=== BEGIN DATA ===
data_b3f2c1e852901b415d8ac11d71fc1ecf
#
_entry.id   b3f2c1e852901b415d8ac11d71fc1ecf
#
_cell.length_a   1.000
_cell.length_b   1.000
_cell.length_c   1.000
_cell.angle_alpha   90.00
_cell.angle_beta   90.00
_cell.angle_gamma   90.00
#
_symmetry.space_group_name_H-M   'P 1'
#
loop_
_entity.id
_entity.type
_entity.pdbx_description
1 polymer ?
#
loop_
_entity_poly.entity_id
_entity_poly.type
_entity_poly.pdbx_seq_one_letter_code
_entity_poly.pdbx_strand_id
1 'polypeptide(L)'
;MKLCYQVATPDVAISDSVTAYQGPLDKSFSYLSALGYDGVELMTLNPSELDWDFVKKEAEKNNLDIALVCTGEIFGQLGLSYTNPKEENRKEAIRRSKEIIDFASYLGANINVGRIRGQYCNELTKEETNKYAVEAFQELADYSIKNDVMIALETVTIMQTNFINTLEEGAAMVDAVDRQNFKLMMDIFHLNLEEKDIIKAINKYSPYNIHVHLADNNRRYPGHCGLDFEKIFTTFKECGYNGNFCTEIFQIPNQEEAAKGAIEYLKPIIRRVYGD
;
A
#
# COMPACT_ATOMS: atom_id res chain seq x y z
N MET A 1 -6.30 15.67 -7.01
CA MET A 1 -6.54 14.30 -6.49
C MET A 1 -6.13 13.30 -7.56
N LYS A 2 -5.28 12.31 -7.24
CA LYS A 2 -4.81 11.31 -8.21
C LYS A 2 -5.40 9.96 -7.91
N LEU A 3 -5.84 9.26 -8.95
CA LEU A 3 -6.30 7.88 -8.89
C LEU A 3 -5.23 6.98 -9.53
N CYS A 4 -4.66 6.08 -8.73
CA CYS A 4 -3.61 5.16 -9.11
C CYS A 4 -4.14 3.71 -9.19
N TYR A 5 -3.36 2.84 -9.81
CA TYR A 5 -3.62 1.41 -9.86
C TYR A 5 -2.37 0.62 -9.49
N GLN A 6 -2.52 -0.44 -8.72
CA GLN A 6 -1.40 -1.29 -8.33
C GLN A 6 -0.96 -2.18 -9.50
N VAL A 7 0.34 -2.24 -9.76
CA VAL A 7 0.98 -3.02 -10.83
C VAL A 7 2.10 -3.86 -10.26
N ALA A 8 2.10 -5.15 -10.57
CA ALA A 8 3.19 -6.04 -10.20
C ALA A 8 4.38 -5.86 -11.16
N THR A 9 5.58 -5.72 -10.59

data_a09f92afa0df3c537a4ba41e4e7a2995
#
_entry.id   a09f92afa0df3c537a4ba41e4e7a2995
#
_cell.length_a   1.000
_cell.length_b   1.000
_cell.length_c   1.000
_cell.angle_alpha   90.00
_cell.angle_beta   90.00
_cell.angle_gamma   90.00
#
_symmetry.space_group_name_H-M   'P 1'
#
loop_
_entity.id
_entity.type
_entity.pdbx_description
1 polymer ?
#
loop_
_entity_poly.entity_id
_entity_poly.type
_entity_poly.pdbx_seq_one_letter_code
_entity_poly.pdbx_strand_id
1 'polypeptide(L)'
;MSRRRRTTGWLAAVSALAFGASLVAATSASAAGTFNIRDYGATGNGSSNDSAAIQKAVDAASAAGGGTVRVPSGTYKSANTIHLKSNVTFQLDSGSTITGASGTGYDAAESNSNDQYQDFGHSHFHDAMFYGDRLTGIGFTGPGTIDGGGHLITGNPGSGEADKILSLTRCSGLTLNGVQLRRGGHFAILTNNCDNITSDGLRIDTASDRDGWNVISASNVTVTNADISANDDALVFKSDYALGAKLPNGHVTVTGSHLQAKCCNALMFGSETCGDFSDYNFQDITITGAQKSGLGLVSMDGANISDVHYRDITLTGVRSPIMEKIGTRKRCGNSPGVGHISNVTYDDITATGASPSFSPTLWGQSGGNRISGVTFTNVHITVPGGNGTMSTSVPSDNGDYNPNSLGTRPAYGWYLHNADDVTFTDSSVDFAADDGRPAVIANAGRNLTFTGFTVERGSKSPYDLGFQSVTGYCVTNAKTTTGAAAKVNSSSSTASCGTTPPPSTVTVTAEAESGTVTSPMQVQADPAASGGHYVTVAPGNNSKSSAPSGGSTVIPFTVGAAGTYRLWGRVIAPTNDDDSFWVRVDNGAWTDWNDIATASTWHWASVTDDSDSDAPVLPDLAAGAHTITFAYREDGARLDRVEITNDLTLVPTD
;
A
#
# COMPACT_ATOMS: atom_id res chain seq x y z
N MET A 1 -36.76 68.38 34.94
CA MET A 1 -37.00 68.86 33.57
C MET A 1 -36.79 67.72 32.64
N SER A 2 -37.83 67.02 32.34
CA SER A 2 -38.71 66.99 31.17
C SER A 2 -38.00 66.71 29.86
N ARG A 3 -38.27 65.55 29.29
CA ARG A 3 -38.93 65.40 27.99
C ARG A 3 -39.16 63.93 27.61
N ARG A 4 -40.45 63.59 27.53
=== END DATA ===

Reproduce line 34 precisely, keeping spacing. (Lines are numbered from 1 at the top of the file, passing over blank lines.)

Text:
N LYS A 2 -5.28 12.31 -7.24